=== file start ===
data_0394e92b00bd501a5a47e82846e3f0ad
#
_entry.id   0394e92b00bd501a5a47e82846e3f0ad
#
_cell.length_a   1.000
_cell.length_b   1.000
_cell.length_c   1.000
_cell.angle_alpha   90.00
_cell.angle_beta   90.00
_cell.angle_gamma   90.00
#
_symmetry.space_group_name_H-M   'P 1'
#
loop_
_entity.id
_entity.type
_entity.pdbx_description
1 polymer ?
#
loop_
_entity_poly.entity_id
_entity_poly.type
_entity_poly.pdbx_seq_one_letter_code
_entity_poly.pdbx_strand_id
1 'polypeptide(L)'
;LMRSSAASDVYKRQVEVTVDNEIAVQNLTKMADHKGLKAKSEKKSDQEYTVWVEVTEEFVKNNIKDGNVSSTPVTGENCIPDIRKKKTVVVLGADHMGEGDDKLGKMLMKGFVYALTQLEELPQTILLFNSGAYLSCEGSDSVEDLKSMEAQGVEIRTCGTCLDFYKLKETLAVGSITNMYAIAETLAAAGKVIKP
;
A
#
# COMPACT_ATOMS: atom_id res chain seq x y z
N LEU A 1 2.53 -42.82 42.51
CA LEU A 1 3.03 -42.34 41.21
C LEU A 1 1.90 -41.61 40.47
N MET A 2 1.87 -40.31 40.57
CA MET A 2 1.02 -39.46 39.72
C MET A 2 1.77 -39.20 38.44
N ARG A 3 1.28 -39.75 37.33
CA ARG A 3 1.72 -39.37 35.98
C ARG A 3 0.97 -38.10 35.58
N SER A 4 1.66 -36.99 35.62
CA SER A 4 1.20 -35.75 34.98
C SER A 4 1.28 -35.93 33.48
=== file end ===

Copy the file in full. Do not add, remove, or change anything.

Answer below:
data_0394e92b00bd501a5a47e82846e3f0ad
#
_entry.id   0394e92b00bd501a5a47e82846e3f0ad
#
_cell.length_a   1.000
_cell.length_b   1.000
_cell.length_c   1.000
_cell.angle_alpha   90.00
_cell.angle_beta   90.00
_cell.angle_gamma   90.00
#
_symmetry.space_group_name_H-M   'P 1'
#
loop_
_entity.id
_entity.type
_entity.pdbx_description
1 polymer ?
#
loop_
_entity_poly.entity_id
_entity_poly.type
_entity_poly.pdbx_seq_one_letter_code
_entity_poly.pdbx_strand_id
1 'polypeptide(L)'
;LMRSSAASDVYKRQVEVTVDNEIAVQNLTKMADHKGLKAKSEKKSDQEYTVWVEVTEEFVKNNIKDGNVSSTPVTGENCIPDIRKKKTVVVLGADHMGEGDDKLGKMLMKGFVYALTQLEELPQTILLFNSGAYLSCEGSDSVEDLKSMEAQGVEIRTCGTCLDFYKLKETLAVGSITNMYAIAETLAAAGKVIKP
;
A
#
# COMPACT_ATOMS: atom_id res chain seq x y z
N LEU A 1 2.53 -42.82 42.51
CA LEU A 1 3.03 -42.34 41.21
C LEU A 1 1.90 -41.61 40.47
N MET A 2 1.87 -40.31 40.57
CA MET A 2 1.02 -39.46 39.72
C MET A 2 1.77 -39.20 38.44
N ARG A 3 1.28 -39.75 37.33
CA ARG A 3 1.72 -39.37 35.98
C ARG A 3 0.97 -38.10 35.58
N SER A 4 1.66 -36.99 35.62
CA SER A 4 1.20 -35.75 34.98
C SER A 4 1.28 -35.93 33.48